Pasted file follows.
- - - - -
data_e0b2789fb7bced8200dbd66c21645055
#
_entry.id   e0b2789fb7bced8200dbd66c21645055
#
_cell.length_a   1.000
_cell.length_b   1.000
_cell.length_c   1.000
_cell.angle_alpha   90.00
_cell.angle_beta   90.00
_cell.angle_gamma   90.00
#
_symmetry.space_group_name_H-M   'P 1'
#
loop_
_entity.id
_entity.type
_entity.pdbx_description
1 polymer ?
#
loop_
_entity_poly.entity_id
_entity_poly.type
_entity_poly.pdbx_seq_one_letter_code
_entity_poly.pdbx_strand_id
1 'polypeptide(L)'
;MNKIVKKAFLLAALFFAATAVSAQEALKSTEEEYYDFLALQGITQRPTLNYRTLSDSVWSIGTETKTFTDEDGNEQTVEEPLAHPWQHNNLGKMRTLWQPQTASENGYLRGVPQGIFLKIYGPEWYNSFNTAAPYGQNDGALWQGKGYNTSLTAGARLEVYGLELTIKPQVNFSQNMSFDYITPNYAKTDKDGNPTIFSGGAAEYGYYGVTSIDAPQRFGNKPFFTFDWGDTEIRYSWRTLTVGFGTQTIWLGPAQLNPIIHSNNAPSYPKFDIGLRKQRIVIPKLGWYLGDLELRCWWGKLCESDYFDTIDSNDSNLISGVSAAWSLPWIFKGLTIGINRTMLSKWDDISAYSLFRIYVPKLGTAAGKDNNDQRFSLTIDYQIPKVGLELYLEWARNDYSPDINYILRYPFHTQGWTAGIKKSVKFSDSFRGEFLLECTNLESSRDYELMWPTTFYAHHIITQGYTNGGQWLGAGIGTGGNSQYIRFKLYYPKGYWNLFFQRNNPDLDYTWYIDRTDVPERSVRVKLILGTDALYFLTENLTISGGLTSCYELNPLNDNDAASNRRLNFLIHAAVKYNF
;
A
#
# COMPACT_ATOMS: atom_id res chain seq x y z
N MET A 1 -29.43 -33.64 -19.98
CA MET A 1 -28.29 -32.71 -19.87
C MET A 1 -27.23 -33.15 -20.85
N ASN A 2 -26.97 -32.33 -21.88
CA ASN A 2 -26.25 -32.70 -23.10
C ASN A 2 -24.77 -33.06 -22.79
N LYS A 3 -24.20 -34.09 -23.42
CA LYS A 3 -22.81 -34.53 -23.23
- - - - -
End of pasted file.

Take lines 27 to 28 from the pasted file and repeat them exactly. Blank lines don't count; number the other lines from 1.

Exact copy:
;
A